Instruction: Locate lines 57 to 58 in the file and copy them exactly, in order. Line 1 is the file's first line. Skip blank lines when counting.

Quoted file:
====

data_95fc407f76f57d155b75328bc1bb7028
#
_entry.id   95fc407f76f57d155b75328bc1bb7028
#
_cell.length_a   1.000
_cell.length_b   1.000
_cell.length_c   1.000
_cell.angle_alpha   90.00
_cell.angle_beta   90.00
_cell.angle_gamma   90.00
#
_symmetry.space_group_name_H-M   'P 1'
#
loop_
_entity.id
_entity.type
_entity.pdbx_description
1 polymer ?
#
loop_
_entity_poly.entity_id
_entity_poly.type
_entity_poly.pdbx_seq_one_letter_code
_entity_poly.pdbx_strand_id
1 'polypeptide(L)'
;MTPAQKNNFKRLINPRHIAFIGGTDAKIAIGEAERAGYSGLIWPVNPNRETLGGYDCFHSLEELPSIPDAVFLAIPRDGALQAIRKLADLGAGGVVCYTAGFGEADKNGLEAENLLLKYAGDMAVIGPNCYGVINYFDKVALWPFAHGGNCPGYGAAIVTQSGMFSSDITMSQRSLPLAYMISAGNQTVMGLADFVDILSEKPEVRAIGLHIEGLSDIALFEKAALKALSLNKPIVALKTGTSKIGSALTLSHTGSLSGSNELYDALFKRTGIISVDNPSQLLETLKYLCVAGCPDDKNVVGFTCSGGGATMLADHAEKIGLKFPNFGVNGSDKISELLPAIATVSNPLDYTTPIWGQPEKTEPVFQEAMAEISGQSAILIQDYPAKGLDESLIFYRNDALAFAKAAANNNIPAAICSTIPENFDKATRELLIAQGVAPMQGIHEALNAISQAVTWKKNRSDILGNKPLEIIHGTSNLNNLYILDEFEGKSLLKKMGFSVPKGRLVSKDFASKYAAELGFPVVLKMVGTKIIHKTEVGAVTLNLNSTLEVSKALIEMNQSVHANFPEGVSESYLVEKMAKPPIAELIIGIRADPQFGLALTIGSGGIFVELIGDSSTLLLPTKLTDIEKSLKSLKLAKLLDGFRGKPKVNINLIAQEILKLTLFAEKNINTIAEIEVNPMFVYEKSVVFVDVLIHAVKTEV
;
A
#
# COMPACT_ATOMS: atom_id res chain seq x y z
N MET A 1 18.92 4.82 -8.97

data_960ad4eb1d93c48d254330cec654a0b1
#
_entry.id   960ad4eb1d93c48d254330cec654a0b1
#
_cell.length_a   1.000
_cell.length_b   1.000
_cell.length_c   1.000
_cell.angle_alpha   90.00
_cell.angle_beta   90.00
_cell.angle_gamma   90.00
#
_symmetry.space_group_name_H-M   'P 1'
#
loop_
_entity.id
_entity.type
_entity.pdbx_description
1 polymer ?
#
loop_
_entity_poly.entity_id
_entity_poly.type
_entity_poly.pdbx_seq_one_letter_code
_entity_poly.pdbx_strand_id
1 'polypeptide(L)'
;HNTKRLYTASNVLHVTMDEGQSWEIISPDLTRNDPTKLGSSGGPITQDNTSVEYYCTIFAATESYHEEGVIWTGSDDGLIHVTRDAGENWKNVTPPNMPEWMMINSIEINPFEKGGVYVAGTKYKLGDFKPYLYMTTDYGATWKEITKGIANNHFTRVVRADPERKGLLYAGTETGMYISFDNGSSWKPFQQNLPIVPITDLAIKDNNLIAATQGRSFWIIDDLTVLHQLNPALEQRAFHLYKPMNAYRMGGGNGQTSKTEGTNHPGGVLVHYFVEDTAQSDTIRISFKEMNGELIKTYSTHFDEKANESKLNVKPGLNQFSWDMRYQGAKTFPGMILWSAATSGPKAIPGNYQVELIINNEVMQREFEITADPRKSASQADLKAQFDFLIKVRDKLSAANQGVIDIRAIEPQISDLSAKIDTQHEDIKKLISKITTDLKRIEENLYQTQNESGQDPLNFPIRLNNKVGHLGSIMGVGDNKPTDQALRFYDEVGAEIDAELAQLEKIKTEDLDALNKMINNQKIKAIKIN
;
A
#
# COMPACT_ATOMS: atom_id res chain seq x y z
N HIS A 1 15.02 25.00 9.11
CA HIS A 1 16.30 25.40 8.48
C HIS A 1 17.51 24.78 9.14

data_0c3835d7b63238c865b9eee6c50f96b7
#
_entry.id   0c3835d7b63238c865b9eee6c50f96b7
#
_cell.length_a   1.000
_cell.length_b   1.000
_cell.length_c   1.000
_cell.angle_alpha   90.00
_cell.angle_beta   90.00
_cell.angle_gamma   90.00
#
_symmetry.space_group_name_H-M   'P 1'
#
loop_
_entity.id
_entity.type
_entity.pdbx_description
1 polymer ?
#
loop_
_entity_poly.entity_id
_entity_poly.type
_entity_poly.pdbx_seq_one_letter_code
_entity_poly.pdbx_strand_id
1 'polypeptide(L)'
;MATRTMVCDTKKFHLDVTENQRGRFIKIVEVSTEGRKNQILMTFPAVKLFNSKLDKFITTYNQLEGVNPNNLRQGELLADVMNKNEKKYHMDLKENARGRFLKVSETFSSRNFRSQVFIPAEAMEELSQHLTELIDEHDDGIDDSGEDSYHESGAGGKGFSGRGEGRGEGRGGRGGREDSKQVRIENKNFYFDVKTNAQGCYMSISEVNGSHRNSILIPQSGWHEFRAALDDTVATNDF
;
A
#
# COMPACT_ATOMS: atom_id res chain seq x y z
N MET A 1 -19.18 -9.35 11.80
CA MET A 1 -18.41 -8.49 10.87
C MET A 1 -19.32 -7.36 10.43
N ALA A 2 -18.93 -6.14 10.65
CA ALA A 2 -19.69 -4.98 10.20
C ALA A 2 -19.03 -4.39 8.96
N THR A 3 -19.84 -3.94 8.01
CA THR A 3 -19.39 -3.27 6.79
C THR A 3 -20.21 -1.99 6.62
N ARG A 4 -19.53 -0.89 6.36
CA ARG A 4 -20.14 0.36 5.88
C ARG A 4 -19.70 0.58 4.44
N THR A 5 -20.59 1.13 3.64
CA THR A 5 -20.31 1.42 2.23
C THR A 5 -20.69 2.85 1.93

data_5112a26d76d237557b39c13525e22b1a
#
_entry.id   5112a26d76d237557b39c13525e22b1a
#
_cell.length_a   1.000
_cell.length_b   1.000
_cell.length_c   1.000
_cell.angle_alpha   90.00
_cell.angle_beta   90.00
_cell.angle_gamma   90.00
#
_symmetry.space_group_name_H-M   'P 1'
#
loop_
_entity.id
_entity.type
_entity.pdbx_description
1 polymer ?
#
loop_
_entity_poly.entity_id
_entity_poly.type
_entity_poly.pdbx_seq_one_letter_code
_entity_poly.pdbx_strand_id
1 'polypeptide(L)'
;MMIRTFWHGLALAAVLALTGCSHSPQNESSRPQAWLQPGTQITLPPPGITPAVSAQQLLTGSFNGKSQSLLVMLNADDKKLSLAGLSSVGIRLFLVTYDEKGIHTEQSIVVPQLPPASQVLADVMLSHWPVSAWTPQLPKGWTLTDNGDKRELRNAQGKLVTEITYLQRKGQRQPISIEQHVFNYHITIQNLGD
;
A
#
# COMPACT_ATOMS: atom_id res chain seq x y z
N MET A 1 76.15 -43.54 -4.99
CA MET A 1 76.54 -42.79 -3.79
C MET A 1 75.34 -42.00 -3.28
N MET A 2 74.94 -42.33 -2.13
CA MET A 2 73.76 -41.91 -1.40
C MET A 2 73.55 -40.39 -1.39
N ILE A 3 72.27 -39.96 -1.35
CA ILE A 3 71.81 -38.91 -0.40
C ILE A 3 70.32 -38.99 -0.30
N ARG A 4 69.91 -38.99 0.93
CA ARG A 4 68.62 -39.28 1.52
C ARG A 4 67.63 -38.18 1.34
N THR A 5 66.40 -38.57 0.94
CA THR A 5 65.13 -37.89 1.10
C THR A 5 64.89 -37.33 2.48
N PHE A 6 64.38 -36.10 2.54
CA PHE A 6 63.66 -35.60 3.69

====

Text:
;HNTKRLYTASNVLHVTMDEGQSWEIISPDLTRNDPTKLGSSGGPITQDNTSVEYYCTIFAATESYHEEGVIWTGSDDGLIHVTRDAGENWKNVTPPNMPEWMMINSIEINPFEKGGVYVAGTKYKLGDFKPYLYMTTDYGATWKEITKGIANNHFTRVVRADPERKGLLYAGTETGMYISFDNGSSWKPFQQNLPIVPITDLAIKDNNLIAATQGRSFWIIDDLTVLHQLNPALEQRAFHLYKPMNAYRMGGGNGQTSKTEGTNHPGGVLVHYFVEDTAQSDTIRISFKEMNGELIKTYSTHFDEKANESKLNVKPGLNQFSWDMRYQGAKTFPGMILWSAATSGPKAIPGNYQVELIINNEVMQREFEITADPRKSASQADLKAQFDFLIKVRDKLSAANQGVIDIRAIEPQISDLSAKIDTQHEDIKKLISKITTDLKRIEENLYQTQNESGQDPLNFPIRLNNKVGHLGSIMGVGDNKPTDQALRFYDEVGAEIDAELAQLEKIKTEDLDALNKMINNQKIKAIKIN
;